‘Flurona’ is an emerging condition of concern among doctors

Dr. Matthew B. Laurens is a professor of pediatrics at the University of Maryland School of Medicine. (Courtesy University of Maryland School of Medicine)

“Flurona,” a portmanteau of flu and coronavirus, is a condition that is of concern to doctors because it involves people fighting dual infections at the same time.

It’s not something new and not uncommon for people to be co-infected with more than one different pathogen. But last flu season was atypically mild, and you’re likely to be hearing more about flurona as this year’s flu season ramps up.

“In the case of influenza and SARS-CoV-2, both viruses can affect the lungs, and both can lead to multi-organ failure and death. So there can be severe consequences of either infection. And when you combine both together, it’s potentially more serious,” said Dr. Matthew B. Laurens, a professor of pediatrics at the University of Maryland School of Medicine.

Until studies on cases of flurona hospitalizations and deaths are done, it is unknown whether someone’s vaccination status affects the likelihood of getting a co-infection or having severe consequences from co-infection.

Dr. Matthew Laurens. (Courtesy University of Maryland School of Medicine)

“What we do know is that those who are vaccinated against SARS-CoV-2 are much less likely to be hospitalized and have those severe outcomes,” Laurens said.

As for the flu, the most current data from the Centers for Disease Control and Prevention for the week ending Dec. 25 show there’s still low transmission of flu in most areas of the U.S. Flu activity is expected to increase over coming months. “And that is when we would be able to look more closely to see if the co-infection with SARS-CoV-2 and influenza leads to potentially severe outcomes,” Laurens said.

Laurens notes that treating a dual infection of influenza and COVID-19 can be challenging because using steroids can help people hospitalized with COVID-19 but not flu patients.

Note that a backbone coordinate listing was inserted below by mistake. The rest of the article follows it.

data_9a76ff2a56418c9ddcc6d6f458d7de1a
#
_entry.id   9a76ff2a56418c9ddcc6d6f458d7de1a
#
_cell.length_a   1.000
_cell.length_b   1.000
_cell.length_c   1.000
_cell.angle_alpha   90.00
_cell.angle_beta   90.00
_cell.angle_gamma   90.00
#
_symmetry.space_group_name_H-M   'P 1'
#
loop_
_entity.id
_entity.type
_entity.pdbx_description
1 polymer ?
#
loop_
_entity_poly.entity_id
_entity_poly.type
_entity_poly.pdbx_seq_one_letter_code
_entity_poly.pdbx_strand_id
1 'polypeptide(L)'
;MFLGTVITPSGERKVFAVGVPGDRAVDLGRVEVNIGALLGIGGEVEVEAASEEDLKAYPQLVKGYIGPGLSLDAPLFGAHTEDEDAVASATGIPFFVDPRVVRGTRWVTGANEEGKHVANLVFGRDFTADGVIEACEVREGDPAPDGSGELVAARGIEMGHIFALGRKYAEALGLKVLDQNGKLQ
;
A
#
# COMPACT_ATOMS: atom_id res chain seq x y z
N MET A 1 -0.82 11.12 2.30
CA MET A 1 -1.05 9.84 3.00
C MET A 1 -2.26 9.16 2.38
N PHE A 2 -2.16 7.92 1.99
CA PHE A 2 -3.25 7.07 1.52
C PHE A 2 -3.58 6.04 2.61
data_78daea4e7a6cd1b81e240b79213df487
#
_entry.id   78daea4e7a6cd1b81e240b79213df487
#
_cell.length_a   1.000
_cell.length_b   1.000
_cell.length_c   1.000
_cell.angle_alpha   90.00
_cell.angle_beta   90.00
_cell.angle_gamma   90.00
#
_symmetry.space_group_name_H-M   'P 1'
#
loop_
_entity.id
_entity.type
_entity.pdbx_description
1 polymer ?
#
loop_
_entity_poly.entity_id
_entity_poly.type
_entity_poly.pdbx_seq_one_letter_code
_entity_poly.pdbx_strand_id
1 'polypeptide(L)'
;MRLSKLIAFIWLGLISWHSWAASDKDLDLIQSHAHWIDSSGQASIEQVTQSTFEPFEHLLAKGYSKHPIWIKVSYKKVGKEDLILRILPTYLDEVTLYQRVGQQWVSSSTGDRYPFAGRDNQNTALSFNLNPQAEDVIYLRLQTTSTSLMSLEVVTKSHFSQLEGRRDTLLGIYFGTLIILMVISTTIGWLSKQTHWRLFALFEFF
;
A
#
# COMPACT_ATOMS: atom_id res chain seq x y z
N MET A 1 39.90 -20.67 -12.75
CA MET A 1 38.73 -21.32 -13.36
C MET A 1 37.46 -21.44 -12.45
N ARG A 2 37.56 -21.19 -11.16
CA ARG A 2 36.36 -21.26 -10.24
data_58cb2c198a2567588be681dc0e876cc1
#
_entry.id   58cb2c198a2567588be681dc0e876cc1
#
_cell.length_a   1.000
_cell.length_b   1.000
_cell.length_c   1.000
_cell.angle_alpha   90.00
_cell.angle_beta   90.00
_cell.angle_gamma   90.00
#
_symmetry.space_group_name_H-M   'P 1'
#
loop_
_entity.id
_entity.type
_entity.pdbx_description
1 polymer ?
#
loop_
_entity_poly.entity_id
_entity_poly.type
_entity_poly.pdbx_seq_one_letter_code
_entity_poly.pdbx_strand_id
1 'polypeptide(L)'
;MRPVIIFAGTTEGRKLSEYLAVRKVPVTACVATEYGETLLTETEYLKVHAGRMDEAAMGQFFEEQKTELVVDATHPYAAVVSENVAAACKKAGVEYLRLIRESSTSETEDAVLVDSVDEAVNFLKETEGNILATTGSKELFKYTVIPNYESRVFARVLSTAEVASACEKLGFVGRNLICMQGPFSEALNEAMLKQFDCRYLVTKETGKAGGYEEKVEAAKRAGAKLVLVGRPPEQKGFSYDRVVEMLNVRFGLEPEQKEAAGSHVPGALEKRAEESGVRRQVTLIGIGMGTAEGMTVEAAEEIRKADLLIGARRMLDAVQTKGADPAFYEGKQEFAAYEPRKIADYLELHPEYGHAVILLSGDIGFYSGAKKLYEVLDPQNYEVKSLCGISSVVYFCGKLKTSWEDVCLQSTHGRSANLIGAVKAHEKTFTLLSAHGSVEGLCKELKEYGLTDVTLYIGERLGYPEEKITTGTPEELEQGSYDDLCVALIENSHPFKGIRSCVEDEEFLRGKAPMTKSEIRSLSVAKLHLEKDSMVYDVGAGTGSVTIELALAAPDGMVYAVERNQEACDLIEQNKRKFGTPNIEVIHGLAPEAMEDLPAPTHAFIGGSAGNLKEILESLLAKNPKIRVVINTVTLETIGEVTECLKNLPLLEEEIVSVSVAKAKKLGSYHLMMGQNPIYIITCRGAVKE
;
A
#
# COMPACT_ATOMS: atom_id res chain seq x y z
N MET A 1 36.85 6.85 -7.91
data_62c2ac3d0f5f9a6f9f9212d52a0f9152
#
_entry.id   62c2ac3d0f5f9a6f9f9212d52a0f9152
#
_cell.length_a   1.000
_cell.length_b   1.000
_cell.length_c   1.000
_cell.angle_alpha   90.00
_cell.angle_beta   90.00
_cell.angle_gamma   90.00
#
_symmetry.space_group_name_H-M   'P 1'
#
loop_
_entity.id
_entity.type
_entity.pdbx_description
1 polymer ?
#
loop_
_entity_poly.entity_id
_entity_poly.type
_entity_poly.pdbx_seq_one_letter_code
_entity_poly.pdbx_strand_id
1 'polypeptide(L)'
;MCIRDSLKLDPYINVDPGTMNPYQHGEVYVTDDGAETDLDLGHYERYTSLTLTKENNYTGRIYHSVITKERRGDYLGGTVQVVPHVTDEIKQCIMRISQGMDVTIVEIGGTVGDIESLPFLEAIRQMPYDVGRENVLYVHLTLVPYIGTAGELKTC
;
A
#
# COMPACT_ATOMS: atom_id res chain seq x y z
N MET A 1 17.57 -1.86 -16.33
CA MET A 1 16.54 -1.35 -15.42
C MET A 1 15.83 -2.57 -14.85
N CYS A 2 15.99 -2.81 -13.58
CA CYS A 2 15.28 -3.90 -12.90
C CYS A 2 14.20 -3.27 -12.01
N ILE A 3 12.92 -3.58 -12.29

“For influenza in hospitalized patients, steroids have not been shown systematically to improve outcomes in individuals, perhaps because it may suppress an individual’s own immune response against the influenza virus,” Laurens said.

Because co-infections are known to happen, it’s expected that COVID-19 co-infections also can occur with common winter viruses, such as respiratory syncytial virus, or RSV, and human metapneumovirus — two of the leading causes of respiratory infections in children and elderly and immunocompromised people.

“All of these viruses can circulate and most of them can be prevented by using measures, such as mask-wearing, social distancing, careful hand hygiene and avoiding crowded areas. So the things that people have been advised to do to avoid SARS-CoV-2 would work for these other respiratory viruses as well,” Laurens said.

The situation is being monitored closely.

“Ongoing public health surveillance is needed to assess the burden of SARS-CoV-2 infection and interactions with other respiratory viruses, including influenza,” according an article from CDC’s Emerging Infectious Diseases.

The article recommends doctors encourage people to get both flu and COVID-19 shots, “especially among persons of color and low-income residents, who are disproportionately affected by both diseases.”


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Looking for more information? D.C., Maryland and Virginia are each releasing more data every day. Visit their official sites here: Virginia | Maryland | D.C.

Kristi King

Kristi King is a veteran reporter who has been working in the WTOP newsroom since 1990. She covers everything from breaking news to consumer concerns and the latest medical developments.

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